How does one read such exchanges? “It is a symbolic gesture,” says Shashank. “We have on several visits over the years gifted indigenous handicrafts, historical monument artefacts, dance and music CDs and DVDs, and even watches and television sets to show that we are a manufacturing country. Animals would perhaps represent a harmony with nature.”

Some officials even travel with their favourite animals. It is said Muammar Gaddafi, former Libyan prime minister, needed his camels around because he could drink only camel's milk. In India, Mahatma Gandhi had a goat that travelled with him; he drank only goat's milk. Nehru kept two tiger cubs at home, which the grandkids played with at Teen Murti, before gifting them to the zoo. An Indian ambassador is said to have refused a posting to the Maldives because the island nation doesn't allow dogs and the official was particularly attached to his five pets and couldn't bear to travel without them.

In general, animal gifts to another country's zoos are always reciprocal, says a senior official of the Central Zoo Authority. “Animals in these instances are not exchanged for commerce or business or given for free,” he says. “We generally don't give away animals in cases where the mate is left alone.”

The process also varies. While Jaswant Singh received the saddles and passports along with the horses, it is generally the country's ambassador who makes the arrangements for the animals, in some cases with their handlers, to be dispatched to their new residence. Before making the gift offer, the ministry of external affairs has to take the requisite permissions.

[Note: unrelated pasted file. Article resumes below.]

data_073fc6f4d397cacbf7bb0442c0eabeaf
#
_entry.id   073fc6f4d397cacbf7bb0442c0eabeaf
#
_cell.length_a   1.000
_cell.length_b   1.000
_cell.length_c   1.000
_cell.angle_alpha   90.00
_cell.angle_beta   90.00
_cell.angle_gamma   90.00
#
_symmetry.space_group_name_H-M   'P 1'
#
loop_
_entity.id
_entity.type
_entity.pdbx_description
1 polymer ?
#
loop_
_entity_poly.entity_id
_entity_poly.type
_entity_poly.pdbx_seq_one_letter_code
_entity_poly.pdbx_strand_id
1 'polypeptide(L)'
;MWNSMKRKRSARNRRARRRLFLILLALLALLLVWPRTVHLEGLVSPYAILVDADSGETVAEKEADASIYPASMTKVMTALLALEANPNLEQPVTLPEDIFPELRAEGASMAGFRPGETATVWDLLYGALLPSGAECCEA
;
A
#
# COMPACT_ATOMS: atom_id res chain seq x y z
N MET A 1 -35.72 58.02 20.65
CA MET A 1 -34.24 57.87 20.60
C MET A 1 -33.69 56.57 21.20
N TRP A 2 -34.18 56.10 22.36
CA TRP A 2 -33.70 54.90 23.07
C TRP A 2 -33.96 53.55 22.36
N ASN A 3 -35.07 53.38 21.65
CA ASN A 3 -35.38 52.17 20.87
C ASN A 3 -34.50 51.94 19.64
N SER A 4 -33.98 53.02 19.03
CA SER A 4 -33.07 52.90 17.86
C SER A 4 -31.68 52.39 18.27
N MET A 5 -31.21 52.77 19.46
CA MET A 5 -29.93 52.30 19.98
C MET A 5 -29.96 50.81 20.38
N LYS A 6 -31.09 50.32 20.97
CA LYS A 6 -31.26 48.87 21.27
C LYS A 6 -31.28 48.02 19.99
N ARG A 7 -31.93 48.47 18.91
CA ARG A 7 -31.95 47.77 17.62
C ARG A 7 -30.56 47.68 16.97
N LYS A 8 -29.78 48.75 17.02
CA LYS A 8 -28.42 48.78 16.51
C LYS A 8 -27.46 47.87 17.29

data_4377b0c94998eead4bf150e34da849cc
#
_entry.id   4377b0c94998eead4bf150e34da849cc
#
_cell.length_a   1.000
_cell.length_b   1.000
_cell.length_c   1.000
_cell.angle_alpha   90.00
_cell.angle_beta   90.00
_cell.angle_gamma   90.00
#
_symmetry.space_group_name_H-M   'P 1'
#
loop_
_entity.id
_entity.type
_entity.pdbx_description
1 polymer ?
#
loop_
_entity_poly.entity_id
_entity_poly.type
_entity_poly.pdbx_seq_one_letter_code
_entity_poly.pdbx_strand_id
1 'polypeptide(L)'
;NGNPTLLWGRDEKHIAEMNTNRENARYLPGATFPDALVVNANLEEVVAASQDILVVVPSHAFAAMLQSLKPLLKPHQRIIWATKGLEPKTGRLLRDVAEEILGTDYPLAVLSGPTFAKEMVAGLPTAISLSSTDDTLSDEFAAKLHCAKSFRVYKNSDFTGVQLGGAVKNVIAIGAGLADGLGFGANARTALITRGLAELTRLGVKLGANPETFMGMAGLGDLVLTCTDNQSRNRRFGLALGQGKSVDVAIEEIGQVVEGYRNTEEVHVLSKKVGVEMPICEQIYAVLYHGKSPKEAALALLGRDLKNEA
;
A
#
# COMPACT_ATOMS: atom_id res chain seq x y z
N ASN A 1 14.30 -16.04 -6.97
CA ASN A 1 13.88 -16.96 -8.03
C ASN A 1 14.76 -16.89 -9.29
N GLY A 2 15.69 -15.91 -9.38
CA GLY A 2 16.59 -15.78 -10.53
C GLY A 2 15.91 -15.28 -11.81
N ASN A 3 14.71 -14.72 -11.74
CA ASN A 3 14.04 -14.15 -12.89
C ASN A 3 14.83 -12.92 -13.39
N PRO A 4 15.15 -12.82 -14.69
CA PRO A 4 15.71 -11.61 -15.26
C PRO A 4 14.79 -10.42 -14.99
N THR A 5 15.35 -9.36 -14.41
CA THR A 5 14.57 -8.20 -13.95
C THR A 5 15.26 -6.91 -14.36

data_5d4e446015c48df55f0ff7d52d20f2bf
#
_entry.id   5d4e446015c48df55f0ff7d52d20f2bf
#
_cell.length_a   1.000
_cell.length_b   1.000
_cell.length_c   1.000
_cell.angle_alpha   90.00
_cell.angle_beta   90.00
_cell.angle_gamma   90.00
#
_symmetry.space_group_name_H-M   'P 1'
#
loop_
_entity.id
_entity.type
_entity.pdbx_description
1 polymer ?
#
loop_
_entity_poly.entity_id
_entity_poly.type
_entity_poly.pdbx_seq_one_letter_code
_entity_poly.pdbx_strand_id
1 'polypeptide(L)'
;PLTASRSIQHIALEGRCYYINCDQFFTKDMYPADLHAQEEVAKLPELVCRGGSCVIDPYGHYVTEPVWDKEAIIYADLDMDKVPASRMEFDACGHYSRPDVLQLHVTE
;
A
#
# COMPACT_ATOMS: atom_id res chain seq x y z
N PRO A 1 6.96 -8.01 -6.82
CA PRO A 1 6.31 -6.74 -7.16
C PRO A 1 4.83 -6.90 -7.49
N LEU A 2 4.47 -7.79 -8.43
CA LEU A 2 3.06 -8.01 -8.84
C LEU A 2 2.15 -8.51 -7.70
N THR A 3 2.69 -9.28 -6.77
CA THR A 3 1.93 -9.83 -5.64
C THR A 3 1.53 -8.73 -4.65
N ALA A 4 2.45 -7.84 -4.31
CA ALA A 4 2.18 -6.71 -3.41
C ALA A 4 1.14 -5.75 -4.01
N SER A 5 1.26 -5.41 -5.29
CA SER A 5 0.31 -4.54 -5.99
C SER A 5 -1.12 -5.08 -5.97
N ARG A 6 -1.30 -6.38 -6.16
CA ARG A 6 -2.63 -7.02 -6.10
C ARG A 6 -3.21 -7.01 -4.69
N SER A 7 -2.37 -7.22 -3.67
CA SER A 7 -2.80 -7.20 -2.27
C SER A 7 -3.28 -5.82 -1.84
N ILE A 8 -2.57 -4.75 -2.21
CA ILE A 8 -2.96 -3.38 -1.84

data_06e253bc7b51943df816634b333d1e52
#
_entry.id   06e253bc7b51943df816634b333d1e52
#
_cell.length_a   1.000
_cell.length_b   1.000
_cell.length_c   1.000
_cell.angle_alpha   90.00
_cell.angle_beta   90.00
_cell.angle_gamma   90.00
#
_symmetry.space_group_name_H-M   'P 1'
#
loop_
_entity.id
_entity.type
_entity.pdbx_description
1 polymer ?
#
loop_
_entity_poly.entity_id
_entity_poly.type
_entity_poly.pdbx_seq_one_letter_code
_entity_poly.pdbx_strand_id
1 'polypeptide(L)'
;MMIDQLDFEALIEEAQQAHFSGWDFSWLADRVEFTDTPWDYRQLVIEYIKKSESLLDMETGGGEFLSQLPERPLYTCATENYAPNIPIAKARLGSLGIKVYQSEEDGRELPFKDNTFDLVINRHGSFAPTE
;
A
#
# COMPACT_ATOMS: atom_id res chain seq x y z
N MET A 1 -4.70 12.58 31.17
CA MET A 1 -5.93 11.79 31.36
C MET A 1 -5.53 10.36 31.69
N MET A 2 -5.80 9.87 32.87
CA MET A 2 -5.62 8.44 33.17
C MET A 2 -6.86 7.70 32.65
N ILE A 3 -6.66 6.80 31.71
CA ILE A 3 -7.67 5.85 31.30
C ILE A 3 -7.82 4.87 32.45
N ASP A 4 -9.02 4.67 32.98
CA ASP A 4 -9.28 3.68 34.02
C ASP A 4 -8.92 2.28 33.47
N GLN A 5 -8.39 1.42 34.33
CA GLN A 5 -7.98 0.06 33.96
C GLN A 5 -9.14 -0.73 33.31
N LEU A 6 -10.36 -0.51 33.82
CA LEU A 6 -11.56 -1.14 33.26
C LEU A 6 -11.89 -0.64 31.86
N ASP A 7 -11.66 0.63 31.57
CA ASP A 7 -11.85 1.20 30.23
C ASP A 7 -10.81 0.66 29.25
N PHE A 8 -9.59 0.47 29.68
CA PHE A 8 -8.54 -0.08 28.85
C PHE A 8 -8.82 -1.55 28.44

However, animal rights activists aren't particularly pleased with the gesture. “These 'goodwill' ideas end up representing animals as objects,” says activist Ambika Shukla. “The mindset is that they are to be given away like toys. Do they take into account its natural habitat, climate or stress of travel? When zoo-to-zoo exchanges happen, they must look at what has happened to the gifted animals in the past. Did it thrive or lead a shortened life? We should consider making it a policy to not gift animals.”

Shukla raises a valid point. Uprooting an animal from its natural habitat may pose a risk to its life. And, officials are also realising it. So, Modi's horse may not come to India. “Owing to differing climatic conditions, the horse may not survive in India and, hence, it is not being brought here,” says a ministry official. “We used to earlier gift elephants, but given logistic issues, we have stopped that now.”

Return gifts
* Narendra Modi got a brown horse as gift from the Mongolian prime minister in May.
* Parkash Singh Badal received some 'Nachi' breed goats from Pakistan last year.
* His son Sukbir Singh Badal got six buffaloes of the 'Ravi' breed and four 'Sahiwal' cows.
* The Saudis gifted two horses to Jaswant Singh during his visit in early 2000s.
* In 1949, Jawaharlal Nehru sent a baby elephant named Indira to a zoo in Japan.
* The Chinese have been practising panda diplomacy for decades now.

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Topics : #Narendra Modi